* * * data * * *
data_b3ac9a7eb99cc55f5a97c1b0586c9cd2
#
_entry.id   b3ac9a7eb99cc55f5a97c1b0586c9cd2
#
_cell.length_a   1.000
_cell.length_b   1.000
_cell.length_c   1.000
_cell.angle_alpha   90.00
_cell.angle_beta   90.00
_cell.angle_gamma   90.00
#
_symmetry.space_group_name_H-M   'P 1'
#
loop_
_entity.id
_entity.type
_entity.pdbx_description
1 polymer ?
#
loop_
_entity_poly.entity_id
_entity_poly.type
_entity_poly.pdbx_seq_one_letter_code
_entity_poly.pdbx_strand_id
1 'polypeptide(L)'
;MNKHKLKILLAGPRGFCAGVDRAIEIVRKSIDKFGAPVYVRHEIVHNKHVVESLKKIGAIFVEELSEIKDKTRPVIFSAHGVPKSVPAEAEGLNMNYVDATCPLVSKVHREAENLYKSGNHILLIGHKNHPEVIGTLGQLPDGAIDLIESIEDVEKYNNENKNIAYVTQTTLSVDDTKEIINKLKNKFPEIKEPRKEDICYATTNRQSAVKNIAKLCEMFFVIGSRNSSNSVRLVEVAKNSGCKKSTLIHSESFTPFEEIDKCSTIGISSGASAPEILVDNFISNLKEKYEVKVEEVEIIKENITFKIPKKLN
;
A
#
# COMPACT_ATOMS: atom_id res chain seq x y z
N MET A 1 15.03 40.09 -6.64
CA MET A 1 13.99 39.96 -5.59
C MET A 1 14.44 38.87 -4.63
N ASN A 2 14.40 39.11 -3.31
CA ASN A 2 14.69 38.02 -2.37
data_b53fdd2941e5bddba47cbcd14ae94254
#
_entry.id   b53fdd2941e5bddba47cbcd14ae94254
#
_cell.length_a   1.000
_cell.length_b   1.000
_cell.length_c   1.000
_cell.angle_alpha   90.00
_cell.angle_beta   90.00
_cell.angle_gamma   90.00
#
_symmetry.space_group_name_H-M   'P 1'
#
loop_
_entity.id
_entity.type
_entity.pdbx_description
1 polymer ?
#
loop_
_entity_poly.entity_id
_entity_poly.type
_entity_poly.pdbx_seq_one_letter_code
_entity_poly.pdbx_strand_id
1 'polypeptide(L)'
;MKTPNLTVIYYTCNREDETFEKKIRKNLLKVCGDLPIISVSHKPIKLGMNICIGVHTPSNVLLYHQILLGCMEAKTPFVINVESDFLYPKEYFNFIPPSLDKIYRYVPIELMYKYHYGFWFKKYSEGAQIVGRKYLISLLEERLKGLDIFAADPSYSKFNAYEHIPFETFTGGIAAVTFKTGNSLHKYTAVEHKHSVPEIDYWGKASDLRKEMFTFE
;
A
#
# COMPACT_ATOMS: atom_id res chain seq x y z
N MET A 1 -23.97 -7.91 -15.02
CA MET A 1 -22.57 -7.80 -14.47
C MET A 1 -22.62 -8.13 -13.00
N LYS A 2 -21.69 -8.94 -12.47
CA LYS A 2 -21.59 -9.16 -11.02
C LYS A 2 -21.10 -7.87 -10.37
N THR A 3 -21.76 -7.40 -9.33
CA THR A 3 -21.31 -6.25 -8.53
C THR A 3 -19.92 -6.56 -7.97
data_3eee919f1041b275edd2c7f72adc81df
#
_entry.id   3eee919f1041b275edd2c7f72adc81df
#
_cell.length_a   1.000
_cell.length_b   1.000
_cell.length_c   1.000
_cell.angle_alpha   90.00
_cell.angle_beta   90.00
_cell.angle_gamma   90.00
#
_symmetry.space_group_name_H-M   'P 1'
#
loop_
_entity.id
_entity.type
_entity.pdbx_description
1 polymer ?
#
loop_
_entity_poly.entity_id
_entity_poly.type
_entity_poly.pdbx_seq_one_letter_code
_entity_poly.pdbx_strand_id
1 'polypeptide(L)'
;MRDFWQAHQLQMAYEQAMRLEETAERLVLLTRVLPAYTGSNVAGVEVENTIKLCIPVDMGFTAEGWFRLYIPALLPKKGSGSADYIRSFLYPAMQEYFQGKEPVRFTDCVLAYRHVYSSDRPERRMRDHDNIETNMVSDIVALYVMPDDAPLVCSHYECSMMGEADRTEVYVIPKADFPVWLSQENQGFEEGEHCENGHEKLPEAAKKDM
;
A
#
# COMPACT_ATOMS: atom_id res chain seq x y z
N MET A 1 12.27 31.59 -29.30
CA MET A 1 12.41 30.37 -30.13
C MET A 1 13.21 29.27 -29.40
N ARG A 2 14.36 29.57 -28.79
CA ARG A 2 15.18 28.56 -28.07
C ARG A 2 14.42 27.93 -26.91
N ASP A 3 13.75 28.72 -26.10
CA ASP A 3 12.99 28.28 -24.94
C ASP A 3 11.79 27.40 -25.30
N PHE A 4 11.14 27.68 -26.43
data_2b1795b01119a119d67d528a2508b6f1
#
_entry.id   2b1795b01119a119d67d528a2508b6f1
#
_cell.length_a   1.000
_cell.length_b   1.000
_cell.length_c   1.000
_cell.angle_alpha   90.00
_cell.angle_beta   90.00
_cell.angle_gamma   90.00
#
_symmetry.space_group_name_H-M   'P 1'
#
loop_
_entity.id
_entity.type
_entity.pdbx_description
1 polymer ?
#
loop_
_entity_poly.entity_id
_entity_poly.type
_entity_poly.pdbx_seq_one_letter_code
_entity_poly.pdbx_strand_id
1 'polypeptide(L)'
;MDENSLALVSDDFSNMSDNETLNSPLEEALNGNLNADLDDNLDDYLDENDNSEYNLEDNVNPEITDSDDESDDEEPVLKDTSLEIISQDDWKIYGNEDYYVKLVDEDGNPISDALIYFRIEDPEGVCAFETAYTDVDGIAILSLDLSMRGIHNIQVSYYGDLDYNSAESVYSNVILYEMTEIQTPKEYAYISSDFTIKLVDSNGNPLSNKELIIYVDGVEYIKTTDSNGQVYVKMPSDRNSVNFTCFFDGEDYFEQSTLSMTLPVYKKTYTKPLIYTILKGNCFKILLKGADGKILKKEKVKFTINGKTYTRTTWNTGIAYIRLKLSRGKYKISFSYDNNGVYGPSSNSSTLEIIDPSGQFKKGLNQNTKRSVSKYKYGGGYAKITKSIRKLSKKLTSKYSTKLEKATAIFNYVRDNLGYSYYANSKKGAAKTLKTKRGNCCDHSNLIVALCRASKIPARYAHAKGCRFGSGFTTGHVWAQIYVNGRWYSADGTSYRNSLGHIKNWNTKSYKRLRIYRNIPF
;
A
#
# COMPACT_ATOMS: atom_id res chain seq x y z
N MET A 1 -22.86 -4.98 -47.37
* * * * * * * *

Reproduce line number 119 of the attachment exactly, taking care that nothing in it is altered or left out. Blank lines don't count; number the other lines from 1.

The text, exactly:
_cell.length_a   1.000